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The key aspects to keeping developers motivated

Like musicians or artists, developers are often creative people who alternate between big-picture thinking and pondering over the minuscule details in a heartbeat. Developers want managers who will help them solve business and technical problems, who will offer protection from unnecessary office politics and can also help them meet their personal career goals.

Managers have been trying to inspire programmers since the days of mainframe. One example of this comes from Tom Demarco’s book, Peopleware: Productive Projects and Teams, which suggests that developers are given telephones with ringers that could be turned off to minimise distractions from the warm creative fog in which a creative person can find themselves in – an option still popular today.

Developers are often exceptionally talented individuals who are worth the investment, provided they are happy and engaged in their work and surroundings.

Trust developers to do their jobs

Most content developers truly enjoy what they do — in many cases, web development started as a hobby and evolved into their chosen profession. Managers need to recognise this, but they must also be aware of their team’s abilities – not only does this ensure productivity remains, but it creates a much more positive working environment.

Motivation for a developer will come from within, when posed with a challenge or problem that needs to be solved. Any developer (employee for that matter) worth their weight will have a sense of pride about their work. Every code will be signed with their name, so ultimately let them get on with it.

Ensure their opinion is valued

What is likely to discourage a developer the most is if their opinion is not valued by management. Take the example of a developer who has worked on a project for over a year and knows everything about what they are working on. It can then be incredibly frustrating if a manager makes a decision to change a feature or the user interface if the developer disagrees.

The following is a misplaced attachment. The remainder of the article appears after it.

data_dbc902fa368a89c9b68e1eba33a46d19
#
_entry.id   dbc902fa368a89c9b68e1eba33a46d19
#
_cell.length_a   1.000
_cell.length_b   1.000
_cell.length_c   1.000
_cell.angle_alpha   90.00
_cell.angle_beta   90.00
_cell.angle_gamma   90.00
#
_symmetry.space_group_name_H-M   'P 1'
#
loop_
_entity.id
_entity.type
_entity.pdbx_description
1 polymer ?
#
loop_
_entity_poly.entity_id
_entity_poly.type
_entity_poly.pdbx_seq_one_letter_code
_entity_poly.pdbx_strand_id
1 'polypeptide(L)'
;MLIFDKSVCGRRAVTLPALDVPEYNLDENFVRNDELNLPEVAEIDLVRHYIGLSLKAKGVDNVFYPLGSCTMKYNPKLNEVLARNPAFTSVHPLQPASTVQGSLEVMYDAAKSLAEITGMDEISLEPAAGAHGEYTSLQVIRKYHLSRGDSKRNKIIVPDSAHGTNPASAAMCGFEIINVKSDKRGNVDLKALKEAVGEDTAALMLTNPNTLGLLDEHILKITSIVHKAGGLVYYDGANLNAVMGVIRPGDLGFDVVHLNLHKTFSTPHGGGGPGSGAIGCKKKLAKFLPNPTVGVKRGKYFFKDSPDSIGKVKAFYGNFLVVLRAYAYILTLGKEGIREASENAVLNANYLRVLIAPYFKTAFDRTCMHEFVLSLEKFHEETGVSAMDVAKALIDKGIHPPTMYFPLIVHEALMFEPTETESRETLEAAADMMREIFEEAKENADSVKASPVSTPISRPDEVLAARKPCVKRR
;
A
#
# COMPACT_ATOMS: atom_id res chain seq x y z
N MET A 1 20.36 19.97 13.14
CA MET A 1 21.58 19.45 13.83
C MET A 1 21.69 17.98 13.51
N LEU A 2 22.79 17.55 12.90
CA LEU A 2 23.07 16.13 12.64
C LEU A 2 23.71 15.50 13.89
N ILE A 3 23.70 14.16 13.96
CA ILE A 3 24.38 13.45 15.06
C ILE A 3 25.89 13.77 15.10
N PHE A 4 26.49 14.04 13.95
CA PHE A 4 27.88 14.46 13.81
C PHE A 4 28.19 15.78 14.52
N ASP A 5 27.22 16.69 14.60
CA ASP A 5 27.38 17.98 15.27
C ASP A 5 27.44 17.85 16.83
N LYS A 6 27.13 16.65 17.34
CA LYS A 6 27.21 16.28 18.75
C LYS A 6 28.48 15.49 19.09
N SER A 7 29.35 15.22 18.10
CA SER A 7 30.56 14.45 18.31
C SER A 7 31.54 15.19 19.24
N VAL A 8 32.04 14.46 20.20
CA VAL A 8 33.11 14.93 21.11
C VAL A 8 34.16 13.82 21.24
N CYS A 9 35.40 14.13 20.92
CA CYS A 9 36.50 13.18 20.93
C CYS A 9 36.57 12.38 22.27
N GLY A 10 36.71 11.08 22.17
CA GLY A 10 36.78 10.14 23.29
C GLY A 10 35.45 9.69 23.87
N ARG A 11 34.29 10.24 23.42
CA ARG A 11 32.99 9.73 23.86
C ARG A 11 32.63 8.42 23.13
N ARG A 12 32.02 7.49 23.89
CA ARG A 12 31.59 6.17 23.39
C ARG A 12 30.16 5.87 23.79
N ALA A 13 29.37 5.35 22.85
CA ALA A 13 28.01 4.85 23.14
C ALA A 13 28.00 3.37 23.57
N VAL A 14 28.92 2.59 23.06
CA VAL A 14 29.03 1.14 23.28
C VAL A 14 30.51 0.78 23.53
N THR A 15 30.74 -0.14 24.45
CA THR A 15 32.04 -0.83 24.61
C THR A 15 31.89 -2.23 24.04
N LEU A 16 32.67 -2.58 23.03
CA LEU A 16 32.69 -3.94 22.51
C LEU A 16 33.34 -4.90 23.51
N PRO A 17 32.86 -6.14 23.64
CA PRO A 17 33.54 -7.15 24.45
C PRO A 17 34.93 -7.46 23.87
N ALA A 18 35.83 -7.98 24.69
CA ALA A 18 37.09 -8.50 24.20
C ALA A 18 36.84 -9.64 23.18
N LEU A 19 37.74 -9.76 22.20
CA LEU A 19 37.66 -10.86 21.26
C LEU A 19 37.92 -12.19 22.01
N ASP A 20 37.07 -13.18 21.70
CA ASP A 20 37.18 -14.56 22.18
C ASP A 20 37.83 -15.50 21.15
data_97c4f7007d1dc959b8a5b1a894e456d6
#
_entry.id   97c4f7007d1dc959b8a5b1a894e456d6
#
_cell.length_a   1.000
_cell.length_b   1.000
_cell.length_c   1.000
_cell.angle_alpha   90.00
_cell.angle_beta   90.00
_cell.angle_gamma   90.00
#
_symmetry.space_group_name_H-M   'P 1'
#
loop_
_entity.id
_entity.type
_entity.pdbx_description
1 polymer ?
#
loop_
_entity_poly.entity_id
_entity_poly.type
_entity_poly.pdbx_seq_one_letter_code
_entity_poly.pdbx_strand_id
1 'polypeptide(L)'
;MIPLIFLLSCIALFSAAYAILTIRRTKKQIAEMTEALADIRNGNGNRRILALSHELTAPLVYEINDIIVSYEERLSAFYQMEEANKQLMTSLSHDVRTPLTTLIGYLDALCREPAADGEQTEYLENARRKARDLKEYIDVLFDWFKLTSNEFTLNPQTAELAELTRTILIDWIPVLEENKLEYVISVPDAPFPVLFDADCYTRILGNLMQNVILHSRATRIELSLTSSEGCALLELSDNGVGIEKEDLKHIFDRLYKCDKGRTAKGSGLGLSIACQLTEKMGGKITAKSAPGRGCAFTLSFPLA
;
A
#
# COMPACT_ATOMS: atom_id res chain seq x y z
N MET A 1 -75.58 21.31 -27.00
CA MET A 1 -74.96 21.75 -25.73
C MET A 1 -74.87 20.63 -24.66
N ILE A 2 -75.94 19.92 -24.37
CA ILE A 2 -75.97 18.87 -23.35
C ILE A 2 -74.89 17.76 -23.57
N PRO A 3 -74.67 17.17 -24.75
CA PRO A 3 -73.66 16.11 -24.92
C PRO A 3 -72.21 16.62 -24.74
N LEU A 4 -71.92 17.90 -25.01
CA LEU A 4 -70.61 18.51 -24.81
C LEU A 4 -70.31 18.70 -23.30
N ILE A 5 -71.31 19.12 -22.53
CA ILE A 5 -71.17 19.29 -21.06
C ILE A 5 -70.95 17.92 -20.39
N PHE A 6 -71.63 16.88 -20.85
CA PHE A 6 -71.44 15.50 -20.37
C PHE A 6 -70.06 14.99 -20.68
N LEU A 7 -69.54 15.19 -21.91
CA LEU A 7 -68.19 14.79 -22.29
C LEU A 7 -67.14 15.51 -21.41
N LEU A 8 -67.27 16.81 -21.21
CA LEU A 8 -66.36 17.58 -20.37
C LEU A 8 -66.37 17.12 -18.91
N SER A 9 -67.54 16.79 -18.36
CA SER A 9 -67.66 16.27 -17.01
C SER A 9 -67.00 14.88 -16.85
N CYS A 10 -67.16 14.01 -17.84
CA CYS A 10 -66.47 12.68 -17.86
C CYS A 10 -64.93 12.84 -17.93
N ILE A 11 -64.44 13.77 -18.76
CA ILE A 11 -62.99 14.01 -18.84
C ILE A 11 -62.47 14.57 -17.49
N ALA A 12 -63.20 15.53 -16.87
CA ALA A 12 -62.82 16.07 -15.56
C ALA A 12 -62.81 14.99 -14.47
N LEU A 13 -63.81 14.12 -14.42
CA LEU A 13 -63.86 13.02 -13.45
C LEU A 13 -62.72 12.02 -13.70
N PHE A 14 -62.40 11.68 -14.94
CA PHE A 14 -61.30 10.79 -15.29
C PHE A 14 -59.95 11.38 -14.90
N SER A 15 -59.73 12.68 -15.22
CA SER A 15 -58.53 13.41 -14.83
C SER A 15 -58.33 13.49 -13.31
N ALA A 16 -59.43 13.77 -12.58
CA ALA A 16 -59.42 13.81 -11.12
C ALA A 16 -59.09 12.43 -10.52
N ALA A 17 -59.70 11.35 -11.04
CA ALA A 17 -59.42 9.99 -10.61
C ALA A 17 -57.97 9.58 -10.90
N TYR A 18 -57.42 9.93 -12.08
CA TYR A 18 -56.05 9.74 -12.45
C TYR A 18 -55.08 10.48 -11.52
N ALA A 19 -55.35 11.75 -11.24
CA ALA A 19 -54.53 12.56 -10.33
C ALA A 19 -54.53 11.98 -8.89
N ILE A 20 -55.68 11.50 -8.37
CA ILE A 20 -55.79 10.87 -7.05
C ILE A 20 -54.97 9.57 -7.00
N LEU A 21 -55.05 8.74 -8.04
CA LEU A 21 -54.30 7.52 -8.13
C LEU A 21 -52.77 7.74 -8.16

The difference between what developers want and what a product development department wants are often not the same. While a developer’s goal is to build a working app that can be maintained, the product development department may only want software that is functional. The end result is substandard work that the developer can have no pride in creating.

To avoid this, a developer must convince the department that doing things the right way is far more favourable – and has a much higher degree of profitability – than designing something unstable in a short time.

Does money matter?

Developers have a complicated relationship with money as it often comes with the territory. Money is a function of their career choice and this enables them to be picky about whom they work for. Developers need to be paid competitively – if you don’t you can bet there will be somebody that will – but of all the things they look at when choosing where to work, money is unlikely to be the deciding factor, according to The Guardian. Using data from the Office for National Statistics, the newspaper claims job satisfaction is not solely based on salary.

Fundamentally, developers tend to enjoy what they do so keeping them motivated should be a relatively simple task provided their work is engaging and valued.
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